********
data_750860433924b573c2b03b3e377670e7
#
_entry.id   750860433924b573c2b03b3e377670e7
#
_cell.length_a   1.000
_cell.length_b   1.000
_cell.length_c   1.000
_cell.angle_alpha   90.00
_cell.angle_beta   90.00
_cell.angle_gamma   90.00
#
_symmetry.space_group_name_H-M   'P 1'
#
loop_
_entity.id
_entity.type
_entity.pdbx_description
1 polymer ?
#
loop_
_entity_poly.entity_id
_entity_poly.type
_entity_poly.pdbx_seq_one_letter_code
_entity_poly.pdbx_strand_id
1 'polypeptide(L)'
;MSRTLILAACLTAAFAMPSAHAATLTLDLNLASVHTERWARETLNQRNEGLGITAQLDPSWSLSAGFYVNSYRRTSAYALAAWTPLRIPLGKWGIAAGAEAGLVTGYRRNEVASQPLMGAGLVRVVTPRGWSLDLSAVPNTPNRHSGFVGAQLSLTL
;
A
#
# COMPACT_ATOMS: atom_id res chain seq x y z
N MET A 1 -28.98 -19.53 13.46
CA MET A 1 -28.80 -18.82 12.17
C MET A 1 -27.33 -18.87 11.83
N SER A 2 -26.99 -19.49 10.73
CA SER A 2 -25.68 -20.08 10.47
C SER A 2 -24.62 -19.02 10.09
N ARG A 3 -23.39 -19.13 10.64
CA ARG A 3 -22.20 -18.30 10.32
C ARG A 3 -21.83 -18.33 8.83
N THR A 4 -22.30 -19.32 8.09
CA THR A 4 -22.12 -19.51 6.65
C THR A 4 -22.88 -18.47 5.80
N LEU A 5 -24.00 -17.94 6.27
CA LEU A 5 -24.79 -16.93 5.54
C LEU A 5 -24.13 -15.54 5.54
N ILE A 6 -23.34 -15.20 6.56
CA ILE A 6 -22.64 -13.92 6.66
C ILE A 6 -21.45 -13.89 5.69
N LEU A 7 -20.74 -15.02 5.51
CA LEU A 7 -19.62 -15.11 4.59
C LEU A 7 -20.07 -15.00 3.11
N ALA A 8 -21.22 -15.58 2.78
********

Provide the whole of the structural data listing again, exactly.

data_750860433924b573c2b03b3e377670e7
#
_entry.id   750860433924b573c2b03b3e377670e7
#
_cell.length_a   1.000
_cell.length_b   1.000
_cell.length_c   1.000
_cell.angle_alpha   90.00
_cell.angle_beta   90.00
_cell.angle_gamma   90.00
#
_symmetry.space_group_name_H-M   'P 1'
#
loop_
_entity.id
_entity.type
_entity.pdbx_description
1 polymer ?
#
loop_
_entity_poly.entity_id
_entity_poly.type
_entity_poly.pdbx_seq_one_letter_code
_entity_poly.pdbx_strand_id
1 'polypeptide(L)'
;MSRTLILAACLTAAFAMPSAHAATLTLDLNLASVHTERWARETLNQRNEGLGITAQLDPSWSLSAGFYVNSYRRTSAYALAAWTPLRIPLGKWGIAAGAEAGLVTGYRRNEVASQPLMGAGLVRVVTPRGWSLDLSAVPNTPNRHSGFVGAQLSLTL
;
A
#
# COMPACT_ATOMS: atom_id res chain seq x y z
N MET A 1 -28.98 -19.53 13.46
CA MET A 1 -28.80 -18.82 12.17
C MET A 1 -27.33 -18.87 11.83
N SER A 2 -26.99 -19.49 10.73
CA SER A 2 -25.68 -20.08 10.47
C SER A 2 -24.62 -19.02 10.09
N ARG A 3 -23.39 -19.13 10.64
CA ARG A 3 -22.20 -18.30 10.32
C ARG A 3 -21.83 -18.33 8.83
N THR A 4 -22.30 -19.32 8.09
CA THR A 4 -22.12 -19.51 6.65
C THR A 4 -22.88 -18.47 5.80
N LEU A 5 -24.00 -17.94 6.27
CA LEU A 5 -24.79 -16.93 5.54
C LEU A 5 -24.13 -15.54 5.54
N ILE A 6 -23.34 -15.20 6.56
CA ILE A 6 -22.64 -13.92 6.66
C ILE A 6 -21.45 -13.89 5.69
N LEU A 7 -20.74 -15.02 5.51
CA LEU A 7 -19.62 -15.11 4.59
C LEU A 7 -20.07 -15.00 3.11
N ALA A 8 -21.22 -15.58 2.78